Allen County Courthouse (Indiana)

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Allen County Courthouse
Cortes del Condado de Allen, Fort Wayne, Indiana, Estados Unidos, 2012-11-12, DD 03.jpg
Allen County Courthouse
Allen County Courthouse (Indiana) is located in Indiana
Allen County Courthouse (Indiana)
Location 715 South Calhoun Street, Fort Wayne, Indiana, United States
Coordinates 41°4′47″N 85°8′21″W / 41.07972°N 85.13917°W / 41.07972; -85.13917Coordinates: 41°4′47″N 85°8′21″W / 41.07972°N 85.13917°W / 41.07972; -85.13917
Built 1902
Architect Brentwood S. Tolan
Architectural style Beaux-Arts
Governing body Local
NRHP Reference # 76000031[1]
Significant dates
Added to NRHP May 28, 1976
Designated NHL July 31, 2003[2]

The Allen County Courthouse in Fort Wayne, Indiana is one of 37 United States National Historic Landmarks in the state of Indiana. It was listed on the National Register of Historic Places in 1976 and was designated a National Historic Landmark in 2003.

History[edit]

Designed by Brentwood S. Tolan, construction began in 1897, the cornerstone was laid November 17, 1897. The building was dedicated September 23, 1902 with a final cost of $817,553.59. On September 23, 2002, the building was re-dedicated on its centennial after a seven-year restoration effort, which cost $8.6 million.[3]

Architectural details[edit]

The Beaux-Arts architecture-style structure includes such features as four 25 by 45-foot (14 m) murals by Charles Holloway, twenty-eight different kinds of scagiola covering 15,000 square feet (1,400 m2), bas-reliefs and art glass. Each of the five court rooms has its own color scheme.[citation needed]

Atop the building is a 255-foot (78 m)-high copper-clad domed rotunda, itself topped by a 14-foot (4.3 m) statue wind vane of Lady Liberty. The larger than life statue has feet that would wear a woman's shoe size of 28.[citation needed]

The building materials include Bedford Limestone and Vermont granite with Italian marble details. A tunnel was constructed to connect the Courthouse with the City-County Building located across the street. The Courthouse also houses a fallout shelter underground. The skylights originally built into the building were covered during World War II and replaced with artificial light.[citation needed]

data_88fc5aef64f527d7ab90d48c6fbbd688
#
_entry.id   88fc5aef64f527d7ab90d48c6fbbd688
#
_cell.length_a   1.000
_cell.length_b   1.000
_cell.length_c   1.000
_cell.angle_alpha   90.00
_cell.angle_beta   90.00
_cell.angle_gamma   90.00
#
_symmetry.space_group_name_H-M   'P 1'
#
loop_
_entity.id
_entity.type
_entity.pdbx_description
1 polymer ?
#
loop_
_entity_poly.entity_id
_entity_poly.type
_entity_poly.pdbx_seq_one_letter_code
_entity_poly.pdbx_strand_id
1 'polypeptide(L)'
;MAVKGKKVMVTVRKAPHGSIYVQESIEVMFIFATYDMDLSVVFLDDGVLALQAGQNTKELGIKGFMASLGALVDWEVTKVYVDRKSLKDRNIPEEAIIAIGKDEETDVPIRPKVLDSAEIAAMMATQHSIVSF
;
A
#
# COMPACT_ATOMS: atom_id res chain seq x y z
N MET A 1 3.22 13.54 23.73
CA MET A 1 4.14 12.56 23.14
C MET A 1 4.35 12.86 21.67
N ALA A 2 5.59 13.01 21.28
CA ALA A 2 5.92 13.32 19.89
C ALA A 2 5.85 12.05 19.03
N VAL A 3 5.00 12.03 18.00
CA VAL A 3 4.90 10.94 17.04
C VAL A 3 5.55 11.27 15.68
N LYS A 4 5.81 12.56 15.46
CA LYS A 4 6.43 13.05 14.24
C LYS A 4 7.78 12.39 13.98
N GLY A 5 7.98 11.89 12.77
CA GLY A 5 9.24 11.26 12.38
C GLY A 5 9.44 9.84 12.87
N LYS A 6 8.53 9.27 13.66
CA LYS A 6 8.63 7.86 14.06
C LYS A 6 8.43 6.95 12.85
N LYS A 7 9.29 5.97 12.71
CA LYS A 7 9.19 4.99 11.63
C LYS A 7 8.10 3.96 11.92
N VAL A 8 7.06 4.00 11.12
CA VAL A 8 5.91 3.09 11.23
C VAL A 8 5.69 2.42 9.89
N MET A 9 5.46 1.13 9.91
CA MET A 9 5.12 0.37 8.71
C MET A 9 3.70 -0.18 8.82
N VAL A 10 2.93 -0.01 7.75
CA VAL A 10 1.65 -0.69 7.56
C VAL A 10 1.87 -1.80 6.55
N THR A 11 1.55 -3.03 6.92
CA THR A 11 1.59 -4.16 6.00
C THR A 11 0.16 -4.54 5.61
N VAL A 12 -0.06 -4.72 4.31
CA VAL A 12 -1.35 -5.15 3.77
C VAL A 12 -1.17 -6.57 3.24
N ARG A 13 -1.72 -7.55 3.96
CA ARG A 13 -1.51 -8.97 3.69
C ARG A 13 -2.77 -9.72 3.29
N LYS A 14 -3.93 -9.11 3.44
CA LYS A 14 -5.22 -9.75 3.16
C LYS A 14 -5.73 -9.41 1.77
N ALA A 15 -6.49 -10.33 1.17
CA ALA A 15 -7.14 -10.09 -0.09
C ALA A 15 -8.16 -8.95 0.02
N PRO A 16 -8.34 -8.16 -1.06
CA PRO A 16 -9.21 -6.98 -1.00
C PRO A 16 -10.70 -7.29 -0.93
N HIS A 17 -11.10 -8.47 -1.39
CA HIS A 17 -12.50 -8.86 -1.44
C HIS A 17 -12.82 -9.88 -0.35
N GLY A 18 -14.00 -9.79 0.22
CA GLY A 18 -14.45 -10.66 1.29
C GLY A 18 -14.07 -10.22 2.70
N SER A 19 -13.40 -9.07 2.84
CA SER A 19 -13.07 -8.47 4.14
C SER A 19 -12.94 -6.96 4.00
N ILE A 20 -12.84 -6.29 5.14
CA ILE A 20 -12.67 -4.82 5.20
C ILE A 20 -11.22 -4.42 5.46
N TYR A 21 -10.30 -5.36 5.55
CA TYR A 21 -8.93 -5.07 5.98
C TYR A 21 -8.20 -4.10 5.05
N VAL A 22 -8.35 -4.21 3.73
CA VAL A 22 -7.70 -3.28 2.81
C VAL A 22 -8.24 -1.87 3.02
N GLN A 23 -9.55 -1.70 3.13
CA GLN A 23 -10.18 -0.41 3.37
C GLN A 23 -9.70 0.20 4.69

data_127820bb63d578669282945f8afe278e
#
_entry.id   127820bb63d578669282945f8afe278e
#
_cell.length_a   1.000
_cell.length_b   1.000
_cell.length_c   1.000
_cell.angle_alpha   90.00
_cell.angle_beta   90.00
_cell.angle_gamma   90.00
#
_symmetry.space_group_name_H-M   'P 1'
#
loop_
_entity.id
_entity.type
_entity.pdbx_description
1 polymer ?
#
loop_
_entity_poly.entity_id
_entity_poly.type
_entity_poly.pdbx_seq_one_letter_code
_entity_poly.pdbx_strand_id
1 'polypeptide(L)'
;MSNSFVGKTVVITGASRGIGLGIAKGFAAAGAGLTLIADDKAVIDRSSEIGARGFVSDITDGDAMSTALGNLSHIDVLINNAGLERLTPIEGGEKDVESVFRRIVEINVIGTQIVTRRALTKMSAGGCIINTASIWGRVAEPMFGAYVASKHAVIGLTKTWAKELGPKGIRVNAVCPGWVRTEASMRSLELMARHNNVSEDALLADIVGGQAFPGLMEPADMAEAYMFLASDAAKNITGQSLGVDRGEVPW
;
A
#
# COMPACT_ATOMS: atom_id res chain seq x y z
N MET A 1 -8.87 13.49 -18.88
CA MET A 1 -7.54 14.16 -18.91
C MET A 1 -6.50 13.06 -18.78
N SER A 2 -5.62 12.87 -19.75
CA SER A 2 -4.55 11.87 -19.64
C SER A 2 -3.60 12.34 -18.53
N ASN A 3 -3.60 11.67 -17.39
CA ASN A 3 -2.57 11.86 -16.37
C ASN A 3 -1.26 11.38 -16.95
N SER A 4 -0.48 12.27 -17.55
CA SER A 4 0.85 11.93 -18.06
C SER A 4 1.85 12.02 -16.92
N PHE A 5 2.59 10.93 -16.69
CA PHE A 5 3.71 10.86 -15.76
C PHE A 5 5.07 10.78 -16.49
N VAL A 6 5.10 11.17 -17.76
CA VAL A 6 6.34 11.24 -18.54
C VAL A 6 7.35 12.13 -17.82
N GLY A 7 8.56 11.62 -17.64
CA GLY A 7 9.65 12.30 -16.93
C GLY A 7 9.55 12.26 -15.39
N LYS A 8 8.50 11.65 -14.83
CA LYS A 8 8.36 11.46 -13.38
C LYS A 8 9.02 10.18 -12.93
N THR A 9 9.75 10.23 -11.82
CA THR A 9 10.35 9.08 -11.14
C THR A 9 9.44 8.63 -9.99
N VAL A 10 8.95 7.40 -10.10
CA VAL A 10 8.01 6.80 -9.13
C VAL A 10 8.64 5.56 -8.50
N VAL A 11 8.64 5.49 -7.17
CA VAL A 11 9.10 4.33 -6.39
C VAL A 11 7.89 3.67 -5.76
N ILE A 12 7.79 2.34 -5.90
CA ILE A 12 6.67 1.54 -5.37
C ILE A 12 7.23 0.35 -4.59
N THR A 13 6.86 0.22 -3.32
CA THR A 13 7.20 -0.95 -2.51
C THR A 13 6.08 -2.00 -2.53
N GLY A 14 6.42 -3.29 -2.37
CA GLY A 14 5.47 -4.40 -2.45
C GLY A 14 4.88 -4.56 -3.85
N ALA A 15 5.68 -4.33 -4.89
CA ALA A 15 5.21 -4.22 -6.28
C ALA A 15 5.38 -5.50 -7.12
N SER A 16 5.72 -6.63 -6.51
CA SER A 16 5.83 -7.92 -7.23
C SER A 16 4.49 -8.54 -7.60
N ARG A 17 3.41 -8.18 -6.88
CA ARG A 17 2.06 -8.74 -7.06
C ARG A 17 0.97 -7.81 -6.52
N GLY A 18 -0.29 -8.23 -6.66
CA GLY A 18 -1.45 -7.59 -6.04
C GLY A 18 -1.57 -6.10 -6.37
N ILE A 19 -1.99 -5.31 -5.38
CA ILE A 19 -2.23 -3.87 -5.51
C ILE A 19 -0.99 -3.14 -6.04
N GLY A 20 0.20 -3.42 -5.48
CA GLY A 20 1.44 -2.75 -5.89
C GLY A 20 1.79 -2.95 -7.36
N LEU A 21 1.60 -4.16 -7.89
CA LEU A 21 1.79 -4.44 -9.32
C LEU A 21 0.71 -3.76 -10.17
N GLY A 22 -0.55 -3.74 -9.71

The 2001 National Historic Landmark Nomination says in its opening paragraph: "An elaborate combination of Greek, Roman, and Renaissance influences, the massive courthouse reflects the exuberant ambition of late nineteenth century America."[4]

See also[edit]

References[edit]

  1. ^ "National Register Information System". National Register of Historic Places. National Park Service. 2009-03-13. 
  2. ^ "Allen County Courthouse". National Historic Landmark summary listing. National Park Service. Retrieved 2008-07-23. 
  3. ^ (2002-09-23). Restoration does justice—The finished work awes and amazes visitors. The News-Sentinel. Retrieved on 2009-07-25.
  4. ^ Christine Wiltberger, Carolyn Pitts, and Patty Henry (May 5, 2001). National Historic Landmark Nomination: Allen County Courthouse PDF (32 KB). National Park Service.  and Accompanying 52 page of photos and credits, exterior and interior, from 1999 and undated PDF (32 KB)

Hawfield, Michael and Michael Westfall, The Allen County Court House: A National Treasure Restored'. The Allen County Court House Preservation Trust, Guild Press, 2002.

External links[edit]